If ‘The Tourist’ is your favourite song on OK Computer, then you’re more than likely to fall in love with Cocteau Twins. That elegiac, yearning quality embedded in the best Thom Yorke vocals infuses Elizabeth Fraser. Perhaps you know her voice already. The Cocteau Twins song most people know is ‘Song to the Siren’, a glorious heart-breaking anthem to vulnerability and loss that soars on Elizabeth Fraser’s peerless voice.
There are two small problems with that. Firstly, it’s a Tim Buckley song . Secondly, the performance is not Cocteau Twins but by This Mortal Coil , a kind of 4AD  house band that included Cocteau Twins members and Lisa Gerard of Dead Can Dance.
For simplicity and continuity, let’s just insert those footnotes here:
 ‘Song to the Siren’ appears on Tim Buckley’s 1970 album Starsailor. Buckley was a restless and fascinating artist well worth investigating, but this album is probably not the best place to start. It is relentlessly experimental, using Buckley’s remarkable vocal range to disquieting effect. Startlingly uneasy listening.
 4AD is the label started by Ivo Watts-Russell in 1979. During the 80s something of a 4AD ‘sound’ developed, characterised by keyboard atmospheres, echoing, often treated guitars, and lots of reverb. There was a discernable design aesthetic too. Designer Vaughan Oliver’s company 23 Envelope was responsible for many of the album artworks which were full of dark, enigmatic yet romantic images (see It’ll End in Tears, above, and Treasure, below).
 Ivo Watts-Russell put together a studio based ensemble who recorded both original material and some of Ivo’s favourite songs under the moniker This Mortal Coil. It’ll End in Tears was the first album, released in 1984. In addition to the cover of ‘Song to the Siren’, the album included versions of two songs by Big Star’s Alex Chilton.
Someday I’ll tell you about my first encounter with the transporting magic of This Mortal Coil’s version of ‘Song to the Siren’. It involves drugs, dungeons and dragons (now posted here). But for now we’ll return to the Twins.
The first Cocteau Twins trio consisted of Robin Guthrie, Elizabeth Fraser and Will Heggie. After the first album (Garlands, 1982) and an EP (Peppermint Pig, 1983), Heggie departed. A duo album (Head over Heels, 1983) and another EP followed before Simon Raymonde joined and a second creatively productive (if internally unstable) trio was formed. This newly configured outfit warmed-up with an EP, 1984’s The Spangle Maker.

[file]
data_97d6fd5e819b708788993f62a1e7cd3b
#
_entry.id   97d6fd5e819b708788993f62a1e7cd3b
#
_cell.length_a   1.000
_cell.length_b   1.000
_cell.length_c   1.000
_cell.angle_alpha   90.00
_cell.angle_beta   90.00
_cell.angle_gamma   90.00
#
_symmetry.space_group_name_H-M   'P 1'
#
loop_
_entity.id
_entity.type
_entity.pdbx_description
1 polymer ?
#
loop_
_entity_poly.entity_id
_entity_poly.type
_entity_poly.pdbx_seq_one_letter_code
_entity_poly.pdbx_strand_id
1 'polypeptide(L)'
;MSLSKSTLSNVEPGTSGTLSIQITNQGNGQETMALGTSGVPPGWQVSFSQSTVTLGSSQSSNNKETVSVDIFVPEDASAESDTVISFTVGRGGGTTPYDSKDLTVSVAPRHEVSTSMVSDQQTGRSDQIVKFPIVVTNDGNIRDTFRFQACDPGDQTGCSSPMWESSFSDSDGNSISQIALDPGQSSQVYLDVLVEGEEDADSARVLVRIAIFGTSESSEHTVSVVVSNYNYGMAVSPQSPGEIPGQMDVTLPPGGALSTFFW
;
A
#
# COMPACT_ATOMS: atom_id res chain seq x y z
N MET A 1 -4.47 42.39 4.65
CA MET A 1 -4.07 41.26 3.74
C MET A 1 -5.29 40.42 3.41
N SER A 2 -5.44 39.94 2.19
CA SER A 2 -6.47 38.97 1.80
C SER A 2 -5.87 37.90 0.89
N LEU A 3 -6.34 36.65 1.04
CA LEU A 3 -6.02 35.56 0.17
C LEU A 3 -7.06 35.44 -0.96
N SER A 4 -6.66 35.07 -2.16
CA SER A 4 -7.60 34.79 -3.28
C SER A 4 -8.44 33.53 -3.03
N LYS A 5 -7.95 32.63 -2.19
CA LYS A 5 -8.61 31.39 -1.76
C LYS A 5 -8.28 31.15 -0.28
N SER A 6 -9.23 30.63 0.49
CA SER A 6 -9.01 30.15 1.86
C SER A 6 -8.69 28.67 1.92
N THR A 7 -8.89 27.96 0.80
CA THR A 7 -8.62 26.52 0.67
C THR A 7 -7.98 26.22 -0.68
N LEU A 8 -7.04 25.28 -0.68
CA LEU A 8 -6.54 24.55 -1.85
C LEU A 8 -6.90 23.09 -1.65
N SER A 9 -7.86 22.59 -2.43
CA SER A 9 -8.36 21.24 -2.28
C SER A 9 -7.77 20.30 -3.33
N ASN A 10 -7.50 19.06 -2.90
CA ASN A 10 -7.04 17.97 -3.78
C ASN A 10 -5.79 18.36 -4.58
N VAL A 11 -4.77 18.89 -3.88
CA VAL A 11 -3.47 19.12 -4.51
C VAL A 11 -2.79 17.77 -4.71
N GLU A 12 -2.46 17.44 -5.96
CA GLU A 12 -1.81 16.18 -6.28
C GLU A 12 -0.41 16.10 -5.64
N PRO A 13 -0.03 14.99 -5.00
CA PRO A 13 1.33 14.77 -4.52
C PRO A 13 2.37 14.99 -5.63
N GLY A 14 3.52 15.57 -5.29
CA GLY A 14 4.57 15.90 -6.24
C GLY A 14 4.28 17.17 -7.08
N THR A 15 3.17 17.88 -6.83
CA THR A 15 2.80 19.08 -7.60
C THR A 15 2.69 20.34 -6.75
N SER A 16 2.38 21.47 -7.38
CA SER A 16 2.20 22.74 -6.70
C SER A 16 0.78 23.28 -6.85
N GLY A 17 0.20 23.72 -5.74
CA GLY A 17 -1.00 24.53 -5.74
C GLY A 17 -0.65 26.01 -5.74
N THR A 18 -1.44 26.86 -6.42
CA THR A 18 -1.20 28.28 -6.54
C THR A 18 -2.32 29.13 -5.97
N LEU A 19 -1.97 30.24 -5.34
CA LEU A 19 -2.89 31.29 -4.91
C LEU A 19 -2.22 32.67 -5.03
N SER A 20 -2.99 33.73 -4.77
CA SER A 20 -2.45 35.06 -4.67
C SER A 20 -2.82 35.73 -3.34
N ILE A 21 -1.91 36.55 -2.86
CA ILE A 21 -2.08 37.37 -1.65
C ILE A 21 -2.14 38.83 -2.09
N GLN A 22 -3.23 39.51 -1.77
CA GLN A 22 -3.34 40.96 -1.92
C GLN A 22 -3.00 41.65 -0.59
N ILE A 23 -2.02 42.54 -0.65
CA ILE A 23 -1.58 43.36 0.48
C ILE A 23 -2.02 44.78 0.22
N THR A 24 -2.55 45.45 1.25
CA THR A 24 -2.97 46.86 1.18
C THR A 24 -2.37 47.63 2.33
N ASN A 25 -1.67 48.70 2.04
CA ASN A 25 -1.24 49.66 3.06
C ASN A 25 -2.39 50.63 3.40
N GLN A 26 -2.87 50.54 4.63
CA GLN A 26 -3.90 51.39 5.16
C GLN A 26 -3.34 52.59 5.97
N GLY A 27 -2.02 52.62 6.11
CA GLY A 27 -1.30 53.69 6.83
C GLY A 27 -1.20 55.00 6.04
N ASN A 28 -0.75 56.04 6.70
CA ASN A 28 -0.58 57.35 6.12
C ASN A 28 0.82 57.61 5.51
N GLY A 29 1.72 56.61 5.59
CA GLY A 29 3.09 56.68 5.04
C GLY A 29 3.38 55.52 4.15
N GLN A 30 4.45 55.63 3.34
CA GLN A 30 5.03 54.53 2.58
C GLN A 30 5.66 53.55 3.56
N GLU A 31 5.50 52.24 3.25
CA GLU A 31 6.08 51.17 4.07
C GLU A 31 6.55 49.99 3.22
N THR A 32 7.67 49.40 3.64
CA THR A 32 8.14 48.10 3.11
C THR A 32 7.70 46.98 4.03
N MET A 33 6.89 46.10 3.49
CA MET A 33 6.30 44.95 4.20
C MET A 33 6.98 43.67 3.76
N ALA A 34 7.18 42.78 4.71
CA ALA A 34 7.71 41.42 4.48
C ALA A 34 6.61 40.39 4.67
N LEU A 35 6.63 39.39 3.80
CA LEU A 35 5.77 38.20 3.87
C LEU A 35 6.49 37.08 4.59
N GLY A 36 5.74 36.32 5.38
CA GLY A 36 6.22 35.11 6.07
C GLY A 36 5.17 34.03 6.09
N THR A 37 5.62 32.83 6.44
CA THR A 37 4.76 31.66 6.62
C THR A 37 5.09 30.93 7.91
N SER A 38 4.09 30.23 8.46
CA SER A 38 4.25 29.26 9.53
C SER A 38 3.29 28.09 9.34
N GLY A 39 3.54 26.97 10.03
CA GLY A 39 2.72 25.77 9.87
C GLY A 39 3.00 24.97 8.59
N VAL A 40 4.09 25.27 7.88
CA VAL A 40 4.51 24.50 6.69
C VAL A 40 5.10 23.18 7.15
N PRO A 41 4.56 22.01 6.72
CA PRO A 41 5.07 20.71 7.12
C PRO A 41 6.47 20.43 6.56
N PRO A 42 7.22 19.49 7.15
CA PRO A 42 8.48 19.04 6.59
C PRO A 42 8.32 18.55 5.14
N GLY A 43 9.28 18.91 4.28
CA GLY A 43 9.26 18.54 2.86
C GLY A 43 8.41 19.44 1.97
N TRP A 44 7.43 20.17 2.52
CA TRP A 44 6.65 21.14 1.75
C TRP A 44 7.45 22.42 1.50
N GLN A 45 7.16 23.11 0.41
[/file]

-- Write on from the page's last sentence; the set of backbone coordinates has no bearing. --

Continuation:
Now it must be noted that Cocteau Twins EPs don’t wear out their welcome. Most have three or at most four songs and clock in comfortably under fifteen minutes, which will not extend even those of short attention span. After the drum-driven wake-up punch of title track, swoon to the bird-of-paradise-salute-the-dawn gorgeousness of ‘Pearly-Dewdrops’ Drops’. The disc is rounded out with ‘Pepper Tree’, which manages to sound both pensive and optimistic. With The Spangle Maker, the Cocteau’s sound coalesced into something beguiling and mysterious. The EP ends and you want more.
And more duly arrived with the album Treasure, released in 1984.
Treasure delivers what it says on the box, a five-star album of ten flawless songs full of drama, wordless entreaty and atmospheric guitar. Despite there being no words as such, there is richness and variety in all areas: melody, texture, rhythm.
As a slight diversion, it is interesting the titles artists choose for songs sans words. Some, like Tangerine Dream, conjure a mood or atmosphere. ‘The Big Sleep in Search of Hades’ from the Dream’s Stratosfear is unlikely to make anyone’s disco night playlist (unless it’s zombie night, of course). In contrast, electronic colleague Jean-Michel Jarre was quite happy to leave it to the listener… Oxygène Parts I to IV leaves plenty of breathing space for your imagination.
For the Cocteau Twins, the absence of language provoked a flowering of imaginative titles that are as richly scented as a garden in Spring. You probably noticed this on The Spanglemaker EP but here are some more tasty examples:
IT’S ALL BUT AN ARK LARK (1982)
PEPPERMINT PIG (1983)
SUGAR HICCUP (1983)
WHEN MAMA WAS MOTH (1983)
Yet when it came to Treasure (1984), they opted for a series of ten uncommon names. These children of mystery and imagination each have their own character so instead of describing the music, here is a brief image of the personality of each child.
IVO ~~ beautiful but stern; delicate and confident
LORELEI ~~ wide-eyed and curious
BEATRIX ~~ whispy, wuthering, waltzing
PERSEPHONE ~~ a thrumming anxious edginess
PANDORA ~~ twin-voiced, wandering, searching
AMELIA ~~ cloudy filigree, distant storms
ALOYSIUS ~~ daydreaming sunshine song-singer
CICELY ~~ questioning, slightly out-of-sorts
OTTERLEY ~~ brooding introspective sea-child
DONIMO ~~ epic traveller in unknown lands
The album cover is simple, even enigmatic; the design both sumptuous and evasive. One of the defining features of 4AD releases is their strikingly different ‘look’. In the Cocteau Twins catalogue there is an antique chic that pervades the art and, surprisingly, compliments the penetratingly atmospheric music.
There isn’t much more I want to say about Treasure. If you know the album or other Cocteau Twins music, do share your passion. If not, consider exploring beyond the fields you know. You may well be transported.
This Mortal Coil – It’ll end in tears (4AD, 1984)
Cocteau Twins – The Spangle Maker (4AD, 1984)
Cocteau Twins – Treasure (4AD, 1984)
De Ville, Nick & Beazley, Mitchell (2003) Album: Style and image in sleeve design. Octopus, London, UK.